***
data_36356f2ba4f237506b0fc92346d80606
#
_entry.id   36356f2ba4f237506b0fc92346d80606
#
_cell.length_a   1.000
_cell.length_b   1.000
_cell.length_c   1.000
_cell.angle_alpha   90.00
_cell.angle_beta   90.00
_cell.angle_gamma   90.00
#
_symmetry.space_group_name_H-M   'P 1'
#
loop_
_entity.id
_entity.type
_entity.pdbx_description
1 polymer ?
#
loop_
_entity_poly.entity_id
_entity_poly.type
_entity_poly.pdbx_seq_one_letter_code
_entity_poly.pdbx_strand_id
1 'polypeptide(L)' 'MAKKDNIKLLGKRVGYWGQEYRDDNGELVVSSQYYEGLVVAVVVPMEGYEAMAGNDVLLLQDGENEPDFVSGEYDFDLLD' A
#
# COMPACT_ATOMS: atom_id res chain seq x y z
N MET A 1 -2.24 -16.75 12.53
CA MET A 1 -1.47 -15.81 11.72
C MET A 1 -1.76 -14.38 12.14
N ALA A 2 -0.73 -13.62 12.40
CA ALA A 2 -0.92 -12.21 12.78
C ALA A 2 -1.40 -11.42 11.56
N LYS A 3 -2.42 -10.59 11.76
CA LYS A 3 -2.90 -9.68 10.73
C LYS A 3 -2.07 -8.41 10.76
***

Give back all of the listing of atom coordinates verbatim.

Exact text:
data_36356f2ba4f237506b0fc92346d80606
#
_entry.id   36356f2ba4f237506b0fc92346d80606
#
_cell.length_a   1.000
_cell.length_b   1.000
_cell.length_c   1.000
_cell.angle_alpha   90.00
_cell.angle_beta   90.00
_cell.angle_gamma   90.00
#
_symmetry.space_group_name_H-M   'P 1'
#
loop_
_entity.id
_entity.type
_entity.pdbx_description
1 polymer ?
#
loop_
_entity_poly.entity_id
_entity_poly.type
_entity_poly.pdbx_seq_one_letter_code
_entity_poly.pdbx_strand_id
1 'polypeptide(L)' 'MAKKDNIKLLGKRVGYWGQEYRDDNGELVVSSQYYEGLVVAVVVPMEGYEAMAGNDVLLLQDGENEPDFVSGEYDFDLLD' A
#
# COMPACT_ATOMS: atom_id res chain seq x y z
N MET A 1 -2.24 -16.75 12.53
CA MET A 1 -1.47 -15.81 11.72
C MET A 1 -1.76 -14.38 12.14
N ALA A 2 -0.73 -13.62 12.40
CA ALA A 2 -0.92 -12.21 12.78
C ALA A 2 -1.40 -11.42 11.56
N LYS A 3 -2.42 -10.59 11.76
CA LYS A 3 -2.90 -9.68 10.73
C LYS A 3 -2.07 -8.41 10.76